This is the second in a series of critical reviews from our newest NYC-based writer Christopher Minaya.
What does R. Kelly utilizing auto-tune in his 2009 mixtape The ‘Demo’ Tape and trendy Trey Songz singing Marvin Gaye’s “Let’s Get It On” on MTV Unplugged have in common? Other than being odious to the core, both epitomize how not even the traditional version of rock ‘n’ roll’s forerunner is exempt to father time.
For those who do not know or forgot, rhythm and blues came before rock ‘n’ roll. Originating from jazz’s driving rhythms and the blues, the form of music reveled in being untraditional, but, since it popularized across the country decades ago, traditional R&B was fashioned. Even so, alternative R&B, which does not defer to traditional R&B guidelines, has been discovered since and has found a way to the vanguard of rhythm and blues.
Alternative R&B’s unanticipated betterment has left traditional rhythm and blues artists scattering, hoping to preserve top ranking that obscures their finite inventiveness. R&B icon R. Kelly typifies that.
The legend released Love Letter last winter. The album’s songs were, by all accounts, inspirited by 60’s R&B. Is that a fact? The music may have been, but the album was inspired by alternative R&B.
With the genre’s rise, the clever Kelly gave the impression that he noticed he would not succeed in it. As he learned from his lamentable, auto-tune failure, he was now too old to succeed with the young movement. Even the new R. Kelly, Songz, criticized the legend’s sorry attempt to jump on the auto-tune bandwagon, which was motionless by then.
Thanks to Kelly’s newfound realization came the production of Love Letter, which has been received well since its release, even though live instruments were not used.
Now, who, in truth, feels that Kelly was encouraged by 60’s R&B? Very few, if any. Ain’t age nothing but a number? To Kelly, yes. What he prefers? As documented, young and new. Still, he once appeared so lost with his inability to adapt that his previous album was titled Untitled. Into the bargain, 60’s R&B does not express what all of Kelly’s previous work is submerged with, oppressive tales of sex.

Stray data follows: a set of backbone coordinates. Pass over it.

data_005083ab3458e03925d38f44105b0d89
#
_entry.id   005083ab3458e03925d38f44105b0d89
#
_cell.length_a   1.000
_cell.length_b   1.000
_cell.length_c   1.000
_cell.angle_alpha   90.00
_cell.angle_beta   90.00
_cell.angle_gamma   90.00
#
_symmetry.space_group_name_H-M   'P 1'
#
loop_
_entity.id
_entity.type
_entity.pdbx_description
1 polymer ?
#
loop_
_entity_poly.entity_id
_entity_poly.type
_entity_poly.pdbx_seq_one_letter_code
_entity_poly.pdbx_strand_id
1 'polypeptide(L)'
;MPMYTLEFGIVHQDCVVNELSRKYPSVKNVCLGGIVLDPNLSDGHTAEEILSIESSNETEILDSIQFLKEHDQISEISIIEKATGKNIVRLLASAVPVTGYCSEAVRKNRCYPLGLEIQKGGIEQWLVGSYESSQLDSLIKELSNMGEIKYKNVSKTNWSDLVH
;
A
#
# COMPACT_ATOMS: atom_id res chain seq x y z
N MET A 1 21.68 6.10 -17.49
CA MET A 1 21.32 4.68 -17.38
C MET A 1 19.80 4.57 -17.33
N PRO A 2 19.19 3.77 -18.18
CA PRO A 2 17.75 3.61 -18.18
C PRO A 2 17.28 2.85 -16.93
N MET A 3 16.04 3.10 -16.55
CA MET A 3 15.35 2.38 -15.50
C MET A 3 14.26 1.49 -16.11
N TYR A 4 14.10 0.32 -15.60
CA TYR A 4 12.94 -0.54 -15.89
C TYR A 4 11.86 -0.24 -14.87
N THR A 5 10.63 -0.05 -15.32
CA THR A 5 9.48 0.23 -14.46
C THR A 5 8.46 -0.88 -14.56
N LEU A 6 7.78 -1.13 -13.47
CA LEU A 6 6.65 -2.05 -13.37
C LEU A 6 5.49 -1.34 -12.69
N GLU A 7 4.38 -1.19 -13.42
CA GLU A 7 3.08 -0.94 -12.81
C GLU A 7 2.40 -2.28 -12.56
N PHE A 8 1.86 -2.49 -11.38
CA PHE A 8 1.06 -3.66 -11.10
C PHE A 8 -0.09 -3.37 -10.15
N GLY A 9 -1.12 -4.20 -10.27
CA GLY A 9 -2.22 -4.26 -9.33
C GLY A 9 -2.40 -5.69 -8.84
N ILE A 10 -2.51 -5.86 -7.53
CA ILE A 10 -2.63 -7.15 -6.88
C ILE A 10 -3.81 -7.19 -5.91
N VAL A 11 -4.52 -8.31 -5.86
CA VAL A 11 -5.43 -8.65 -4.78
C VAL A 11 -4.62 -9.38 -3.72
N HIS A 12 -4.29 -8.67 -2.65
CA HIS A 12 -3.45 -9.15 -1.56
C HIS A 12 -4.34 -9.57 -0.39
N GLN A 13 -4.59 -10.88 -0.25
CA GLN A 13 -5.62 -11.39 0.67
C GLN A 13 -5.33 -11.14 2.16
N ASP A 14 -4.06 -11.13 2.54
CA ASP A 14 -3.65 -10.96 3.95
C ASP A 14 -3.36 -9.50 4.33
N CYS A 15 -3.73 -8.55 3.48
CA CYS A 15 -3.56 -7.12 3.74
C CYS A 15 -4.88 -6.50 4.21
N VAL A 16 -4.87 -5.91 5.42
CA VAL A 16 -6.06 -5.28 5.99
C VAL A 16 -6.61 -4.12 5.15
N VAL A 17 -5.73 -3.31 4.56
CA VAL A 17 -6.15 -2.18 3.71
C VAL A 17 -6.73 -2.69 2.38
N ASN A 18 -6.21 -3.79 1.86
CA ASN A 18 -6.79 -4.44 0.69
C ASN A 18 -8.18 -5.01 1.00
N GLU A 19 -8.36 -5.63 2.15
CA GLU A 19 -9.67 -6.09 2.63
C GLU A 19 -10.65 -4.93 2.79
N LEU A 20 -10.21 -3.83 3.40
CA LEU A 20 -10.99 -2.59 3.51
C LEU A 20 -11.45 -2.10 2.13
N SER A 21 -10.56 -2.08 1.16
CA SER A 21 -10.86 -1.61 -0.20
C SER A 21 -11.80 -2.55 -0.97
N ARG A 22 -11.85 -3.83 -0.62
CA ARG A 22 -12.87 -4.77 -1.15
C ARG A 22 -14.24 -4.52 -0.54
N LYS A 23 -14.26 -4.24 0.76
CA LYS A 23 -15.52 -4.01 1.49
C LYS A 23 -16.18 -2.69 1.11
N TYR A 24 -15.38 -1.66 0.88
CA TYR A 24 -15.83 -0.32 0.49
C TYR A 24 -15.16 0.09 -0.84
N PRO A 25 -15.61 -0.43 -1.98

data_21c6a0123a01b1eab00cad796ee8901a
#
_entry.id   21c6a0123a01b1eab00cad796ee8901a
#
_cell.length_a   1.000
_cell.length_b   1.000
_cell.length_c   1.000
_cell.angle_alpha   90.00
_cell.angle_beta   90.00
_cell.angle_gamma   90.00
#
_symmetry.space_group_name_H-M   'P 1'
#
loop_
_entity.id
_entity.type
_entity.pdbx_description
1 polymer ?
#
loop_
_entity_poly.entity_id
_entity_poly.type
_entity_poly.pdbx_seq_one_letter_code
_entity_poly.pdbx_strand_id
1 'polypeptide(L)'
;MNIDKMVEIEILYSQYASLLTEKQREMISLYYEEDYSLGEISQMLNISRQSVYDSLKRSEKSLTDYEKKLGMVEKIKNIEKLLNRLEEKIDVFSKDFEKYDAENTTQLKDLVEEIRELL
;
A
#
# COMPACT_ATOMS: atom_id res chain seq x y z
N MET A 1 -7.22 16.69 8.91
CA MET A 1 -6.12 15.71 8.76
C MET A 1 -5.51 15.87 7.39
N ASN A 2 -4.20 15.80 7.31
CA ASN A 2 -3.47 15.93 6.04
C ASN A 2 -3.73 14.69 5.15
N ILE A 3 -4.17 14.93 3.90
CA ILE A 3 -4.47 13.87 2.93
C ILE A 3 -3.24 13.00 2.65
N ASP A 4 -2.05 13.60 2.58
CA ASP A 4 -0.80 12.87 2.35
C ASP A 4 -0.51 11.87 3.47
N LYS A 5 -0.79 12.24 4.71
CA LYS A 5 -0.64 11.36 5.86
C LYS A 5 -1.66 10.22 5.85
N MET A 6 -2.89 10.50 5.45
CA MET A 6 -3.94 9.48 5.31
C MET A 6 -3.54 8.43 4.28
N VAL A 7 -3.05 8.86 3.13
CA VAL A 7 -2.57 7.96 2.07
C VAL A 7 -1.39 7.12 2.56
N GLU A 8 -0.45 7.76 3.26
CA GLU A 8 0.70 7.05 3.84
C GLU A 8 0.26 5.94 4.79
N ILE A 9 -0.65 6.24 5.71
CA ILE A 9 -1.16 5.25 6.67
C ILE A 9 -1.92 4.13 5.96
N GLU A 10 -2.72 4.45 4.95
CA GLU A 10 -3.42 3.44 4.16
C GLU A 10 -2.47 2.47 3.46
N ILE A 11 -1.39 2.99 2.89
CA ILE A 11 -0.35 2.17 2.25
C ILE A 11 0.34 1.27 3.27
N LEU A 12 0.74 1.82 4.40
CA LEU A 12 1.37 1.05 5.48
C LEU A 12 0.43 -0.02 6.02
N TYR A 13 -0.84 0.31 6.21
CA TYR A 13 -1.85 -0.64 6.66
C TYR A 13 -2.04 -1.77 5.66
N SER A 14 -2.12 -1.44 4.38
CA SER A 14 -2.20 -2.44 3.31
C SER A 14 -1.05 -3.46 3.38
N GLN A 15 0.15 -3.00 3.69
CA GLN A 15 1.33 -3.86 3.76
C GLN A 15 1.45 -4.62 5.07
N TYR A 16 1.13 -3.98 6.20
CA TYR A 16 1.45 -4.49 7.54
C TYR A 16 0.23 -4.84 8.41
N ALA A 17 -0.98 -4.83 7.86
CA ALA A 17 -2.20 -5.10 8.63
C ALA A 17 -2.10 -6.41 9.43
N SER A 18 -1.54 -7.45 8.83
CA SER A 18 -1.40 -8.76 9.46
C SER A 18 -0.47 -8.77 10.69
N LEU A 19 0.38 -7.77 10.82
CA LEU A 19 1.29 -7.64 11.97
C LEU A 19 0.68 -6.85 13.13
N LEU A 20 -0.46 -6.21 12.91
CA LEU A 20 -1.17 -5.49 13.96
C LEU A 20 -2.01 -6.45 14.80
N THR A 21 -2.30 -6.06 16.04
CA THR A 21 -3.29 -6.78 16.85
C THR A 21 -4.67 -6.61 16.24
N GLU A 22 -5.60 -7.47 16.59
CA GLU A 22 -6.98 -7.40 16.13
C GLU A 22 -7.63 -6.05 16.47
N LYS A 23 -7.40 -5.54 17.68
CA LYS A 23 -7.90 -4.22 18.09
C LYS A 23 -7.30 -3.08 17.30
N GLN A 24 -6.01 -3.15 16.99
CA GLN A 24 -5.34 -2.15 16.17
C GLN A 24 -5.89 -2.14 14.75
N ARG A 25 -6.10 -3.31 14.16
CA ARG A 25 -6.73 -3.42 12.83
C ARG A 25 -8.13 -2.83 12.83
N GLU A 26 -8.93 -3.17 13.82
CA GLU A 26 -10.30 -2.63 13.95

Last, the idea was not even original; just ask Raphael Saadiq, who did it first and better, since his voice is more fitting of the form.
For all that, Kelly is not the sole traditional R&B artist disorientated by alternative R&B’s success, and it is not difficult to find those culpable for the disorientation.
In spite of the lack of an incontrovertible pioneer, alternative R&B has headmen. The subjects of my previous post, OFWGKTA’s Frank Ocean and The Weeknd who is endorsed by Drake, are the premiers of the genre. Both are under 25 and look to be leading for a prolonged spell, seeing that no other artists in the variety seem as adroit. To boot, no traditional R&B singer comes across as real competition or concerned with alternative R&B since the stars of the genre are big fishes in a small pond.
At the outset, there are few, preeminent, traditional R&B artists. The few are: Alicia Keys, John Legend, Songz and Usher. That is about it. Tank has his moments, but not an ample supply. Miguel’s talents are precocious, yet the type of R&B he correlates to is unclear.
The rest of the artists are unpolished or are elder veterans like Kelly who are subjected to wishing they “could turn back the hands of time.”